Sharing the Love of Cycling
[EDITOR’S NOTE: Maria Contreras Tebbutt was one of the first to order a Bike Friday Haul-a-Day, which she uses to promote cycling in her Hispanic Community in Woodland, California. To help celebrate Bike Month, Raz visited her shop on a Saturday morning.]
The sunlight pokes through some scattered clouds on an early Saturday in Woodland, California.
It’s a perfect morning to climb on your bike and hit the inviting roads that spread into the beautiful countryside around the Sacramento Valley.
About 10 miles south, in the cycling haven of Davis, many cyclists are doing just that. You can see them on the backroads, clad in lycra and rolling in bright bunches.
Behind Douglass Middle School in Woodland, a small posse of volunteers arrives and soon used, refurbished bikes pour out of a small garage. A handful of volunteers work on bikes.
Maris Contreras Tebutt arrives with two bikes on the back of her car. She bounces out and invigorates everyone with her boundless energy.
Maria runs The Bike Campaign & Bike Garage, a program of the Center for Families. Her goal is simple: Get the folks of Woodland to embrace cycling.
“Davis has a strong cycling community, and Woodland is next door, just 10 miles away,” Maria said. “Yet we are worlds apart.
“The schools here are 75 percent free lunch. It’s about 50 percent Hispanic. I chose to make this my target audience. I target Hispanic women because I am one, and I speak Spanish.”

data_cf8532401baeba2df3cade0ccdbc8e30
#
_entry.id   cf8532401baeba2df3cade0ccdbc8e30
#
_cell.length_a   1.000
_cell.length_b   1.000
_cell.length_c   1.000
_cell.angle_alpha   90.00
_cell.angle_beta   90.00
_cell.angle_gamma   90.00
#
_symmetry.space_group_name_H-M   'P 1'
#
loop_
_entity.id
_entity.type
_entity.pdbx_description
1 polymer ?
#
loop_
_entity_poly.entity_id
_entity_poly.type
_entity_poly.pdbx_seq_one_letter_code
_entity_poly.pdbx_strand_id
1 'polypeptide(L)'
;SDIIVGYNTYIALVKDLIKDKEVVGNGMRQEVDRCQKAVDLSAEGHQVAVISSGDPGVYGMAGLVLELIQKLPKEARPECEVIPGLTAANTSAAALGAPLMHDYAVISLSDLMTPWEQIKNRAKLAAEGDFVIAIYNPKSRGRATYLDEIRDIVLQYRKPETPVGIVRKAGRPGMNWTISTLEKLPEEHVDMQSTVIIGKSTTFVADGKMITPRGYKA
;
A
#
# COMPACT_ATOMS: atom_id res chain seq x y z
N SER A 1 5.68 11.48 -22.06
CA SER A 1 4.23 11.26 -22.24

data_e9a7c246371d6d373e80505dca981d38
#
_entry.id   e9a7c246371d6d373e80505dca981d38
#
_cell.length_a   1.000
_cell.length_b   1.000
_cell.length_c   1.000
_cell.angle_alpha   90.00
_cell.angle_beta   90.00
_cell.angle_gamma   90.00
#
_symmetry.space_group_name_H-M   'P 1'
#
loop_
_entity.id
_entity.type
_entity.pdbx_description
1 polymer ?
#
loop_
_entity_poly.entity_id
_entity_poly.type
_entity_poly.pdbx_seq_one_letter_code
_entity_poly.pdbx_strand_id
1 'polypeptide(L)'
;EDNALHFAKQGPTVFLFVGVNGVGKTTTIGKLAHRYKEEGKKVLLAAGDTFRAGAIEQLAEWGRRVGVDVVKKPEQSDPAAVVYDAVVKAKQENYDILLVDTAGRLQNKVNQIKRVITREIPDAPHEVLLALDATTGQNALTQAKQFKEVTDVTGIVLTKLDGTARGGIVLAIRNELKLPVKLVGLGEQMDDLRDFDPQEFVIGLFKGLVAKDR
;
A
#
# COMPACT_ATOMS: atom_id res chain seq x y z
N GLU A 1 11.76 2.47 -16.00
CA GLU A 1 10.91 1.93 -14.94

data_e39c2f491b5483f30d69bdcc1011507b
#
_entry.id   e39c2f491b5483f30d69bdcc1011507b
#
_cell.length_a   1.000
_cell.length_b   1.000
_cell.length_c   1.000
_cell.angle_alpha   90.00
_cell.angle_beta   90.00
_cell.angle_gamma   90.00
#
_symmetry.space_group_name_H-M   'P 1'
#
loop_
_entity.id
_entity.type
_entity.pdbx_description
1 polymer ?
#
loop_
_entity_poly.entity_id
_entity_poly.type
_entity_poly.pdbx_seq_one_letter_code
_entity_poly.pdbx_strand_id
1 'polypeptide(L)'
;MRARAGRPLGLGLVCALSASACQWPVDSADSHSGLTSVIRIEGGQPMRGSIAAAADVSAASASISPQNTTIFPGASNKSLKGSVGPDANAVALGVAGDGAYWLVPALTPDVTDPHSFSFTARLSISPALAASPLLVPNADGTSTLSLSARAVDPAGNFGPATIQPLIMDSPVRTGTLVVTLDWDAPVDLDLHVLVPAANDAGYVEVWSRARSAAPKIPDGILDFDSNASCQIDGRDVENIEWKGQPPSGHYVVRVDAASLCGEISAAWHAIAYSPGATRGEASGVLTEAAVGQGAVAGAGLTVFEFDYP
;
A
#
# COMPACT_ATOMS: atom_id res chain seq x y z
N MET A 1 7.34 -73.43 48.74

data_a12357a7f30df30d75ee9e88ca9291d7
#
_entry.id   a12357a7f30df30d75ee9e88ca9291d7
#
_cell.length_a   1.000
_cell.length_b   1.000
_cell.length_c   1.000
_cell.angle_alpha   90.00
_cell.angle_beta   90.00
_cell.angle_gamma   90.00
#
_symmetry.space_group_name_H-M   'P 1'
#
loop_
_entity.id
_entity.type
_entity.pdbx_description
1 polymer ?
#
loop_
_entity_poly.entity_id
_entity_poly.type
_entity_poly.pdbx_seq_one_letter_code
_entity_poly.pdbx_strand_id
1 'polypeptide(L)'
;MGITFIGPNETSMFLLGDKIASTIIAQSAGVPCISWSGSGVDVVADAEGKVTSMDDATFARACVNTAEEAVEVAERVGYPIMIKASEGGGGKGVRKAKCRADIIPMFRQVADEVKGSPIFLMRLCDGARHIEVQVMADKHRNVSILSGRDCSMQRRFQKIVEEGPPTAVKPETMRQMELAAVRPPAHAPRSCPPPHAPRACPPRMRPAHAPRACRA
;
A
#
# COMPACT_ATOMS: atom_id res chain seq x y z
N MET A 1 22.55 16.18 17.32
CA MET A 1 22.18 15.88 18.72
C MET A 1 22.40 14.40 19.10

She targets them because she sees an opportunity to make a real difference.
“Introducing them to cycling I can have an impact,” Maria said. “I tell them you have to spend $10,000 for a car. Imagine what you could have with $10,000 for food. Bikes can make a big impact to a family’s finances.”
Once Maria heard about the Haul-a-Day she had to have one. It is a great example of what a bike can do for a family.
“Parents not knowing what their options are, or being able to pay for them, pose an obstacle to reducing car trips to schools,” Maria said, pointing out the conga line of cars at schools each day is something she is targeting.
“When bike-riding young parents start driving themselves around during pregnancy, this trend may continue until they drive their kids off to college, and give them a car, too.”
Maria points out that the exhaust output of one minute of car idling equals the output of three packs of cigarettes.
“If I did that in a classroom wouldn’t people be throttling me,” Maria said.
On this Saturday in April, Maria spends time teaching a young parent how to ride a bike. She does that a lot. She also encourages people to try to ride.
She spent 15 minutes talking about the benefits of bike riding to Andy, a parent who came to learn more about bike riding. A few days later, she heard back from him.
“I’m excited,” Andy said. “I’ve finally ridden my bike to work this morning, and politely — and proudly — declined a car ride from a co-worker for lunch to that new sandwich place downtown. I got there (on my bike) with no time wasted on looking for parking.”
Maria has two Haul-a-Days that will be the foundation of a Family Bike Lending Library she is working on to allow families to borrow bikes and learn how they can change their lives.
Andy will be one of the first to borrow the Haul-a-Day to pedal his 9-year-old daughter to school.
“People can change,” Maria said. “They just need to know what all their options are.”